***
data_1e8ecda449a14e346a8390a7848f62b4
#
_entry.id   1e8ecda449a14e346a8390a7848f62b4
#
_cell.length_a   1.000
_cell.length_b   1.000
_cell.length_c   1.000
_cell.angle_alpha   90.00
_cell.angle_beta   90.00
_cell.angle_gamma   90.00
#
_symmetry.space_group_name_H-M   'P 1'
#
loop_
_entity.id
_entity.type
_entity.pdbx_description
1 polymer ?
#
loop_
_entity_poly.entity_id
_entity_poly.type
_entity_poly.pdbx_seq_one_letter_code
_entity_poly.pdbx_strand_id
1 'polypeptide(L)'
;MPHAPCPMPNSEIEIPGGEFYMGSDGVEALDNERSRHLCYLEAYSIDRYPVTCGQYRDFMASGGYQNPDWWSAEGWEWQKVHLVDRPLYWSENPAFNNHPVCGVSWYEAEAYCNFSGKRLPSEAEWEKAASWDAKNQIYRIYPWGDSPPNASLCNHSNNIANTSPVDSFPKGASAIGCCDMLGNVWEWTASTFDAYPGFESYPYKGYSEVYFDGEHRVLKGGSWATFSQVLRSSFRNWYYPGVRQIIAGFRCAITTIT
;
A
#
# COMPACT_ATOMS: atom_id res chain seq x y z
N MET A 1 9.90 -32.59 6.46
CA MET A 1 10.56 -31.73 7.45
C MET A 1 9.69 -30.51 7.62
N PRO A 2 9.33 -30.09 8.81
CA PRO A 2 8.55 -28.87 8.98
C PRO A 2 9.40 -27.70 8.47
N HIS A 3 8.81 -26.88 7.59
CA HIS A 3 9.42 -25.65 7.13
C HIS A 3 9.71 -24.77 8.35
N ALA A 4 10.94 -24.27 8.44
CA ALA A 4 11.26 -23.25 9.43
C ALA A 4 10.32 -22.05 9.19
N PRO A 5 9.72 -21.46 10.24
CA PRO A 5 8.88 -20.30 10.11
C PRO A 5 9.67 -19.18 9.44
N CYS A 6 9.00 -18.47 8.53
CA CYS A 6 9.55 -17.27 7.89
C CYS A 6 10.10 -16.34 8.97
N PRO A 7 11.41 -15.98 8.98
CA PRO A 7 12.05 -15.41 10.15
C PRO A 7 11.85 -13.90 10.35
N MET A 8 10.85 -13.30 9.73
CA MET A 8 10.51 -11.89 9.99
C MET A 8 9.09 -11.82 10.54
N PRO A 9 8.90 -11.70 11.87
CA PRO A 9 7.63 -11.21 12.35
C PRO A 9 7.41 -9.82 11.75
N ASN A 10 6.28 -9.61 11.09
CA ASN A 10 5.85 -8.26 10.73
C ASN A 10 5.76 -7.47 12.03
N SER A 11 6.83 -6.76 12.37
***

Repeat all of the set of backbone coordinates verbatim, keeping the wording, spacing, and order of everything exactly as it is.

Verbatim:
data_1e8ecda449a14e346a8390a7848f62b4
#
_entry.id   1e8ecda449a14e346a8390a7848f62b4
#
_cell.length_a   1.000
_cell.length_b   1.000
_cell.length_c   1.000
_cell.angle_alpha   90.00
_cell.angle_beta   90.00
_cell.angle_gamma   90.00
#
_symmetry.space_group_name_H-M   'P 1'
#
loop_
_entity.id
_entity.type
_entity.pdbx_description
1 polymer ?
#
loop_
_entity_poly.entity_id
_entity_poly.type
_entity_poly.pdbx_seq_one_letter_code
_entity_poly.pdbx_strand_id
1 'polypeptide(L)'
;MPHAPCPMPNSEIEIPGGEFYMGSDGVEALDNERSRHLCYLEAYSIDRYPVTCGQYRDFMASGGYQNPDWWSAEGWEWQKVHLVDRPLYWSENPAFNNHPVCGVSWYEAEAYCNFSGKRLPSEAEWEKAASWDAKNQIYRIYPWGDSPPNASLCNHSNNIANTSPVDSFPKGASAIGCCDMLGNVWEWTASTFDAYPGFESYPYKGYSEVYFDGEHRVLKGGSWATFSQVLRSSFRNWYYPGVRQIIAGFRCAITTIT
;
A
#
# COMPACT_ATOMS: atom_id res chain seq x y z
N MET A 1 9.90 -32.59 6.46
CA MET A 1 10.56 -31.73 7.45
C MET A 1 9.69 -30.51 7.62
N PRO A 2 9.33 -30.09 8.81
CA PRO A 2 8.55 -28.87 8.98
C PRO A 2 9.40 -27.70 8.47
N HIS A 3 8.81 -26.88 7.59
CA HIS A 3 9.42 -25.65 7.13
C HIS A 3 9.71 -24.77 8.35
N ALA A 4 10.94 -24.27 8.44
CA ALA A 4 11.26 -23.25 9.43
C ALA A 4 10.32 -22.05 9.19
N PRO A 5 9.72 -21.46 10.24
CA PRO A 5 8.88 -20.30 10.11
C PRO A 5 9.67 -19.18 9.44
N CYS A 6 9.00 -18.47 8.53
CA CYS A 6 9.55 -17.27 7.89
C CYS A 6 10.10 -16.34 8.97
N PRO A 7 11.41 -15.98 8.98
CA PRO A 7 12.05 -15.41 10.15
C PRO A 7 11.85 -13.90 10.35
N MET A 8 10.85 -13.30 9.73
CA MET A 8 10.51 -11.89 9.99
C MET A 8 9.09 -11.82 10.54
N PRO A 9 8.90 -11.70 11.87
CA PRO A 9 7.63 -11.21 12.35
C PRO A 9 7.41 -9.82 11.75
N ASN A 10 6.28 -9.61 11.09
CA ASN A 10 5.85 -8.26 10.73
C ASN A 10 5.76 -7.47 12.03
N SER A 11 6.83 -6.76 12.37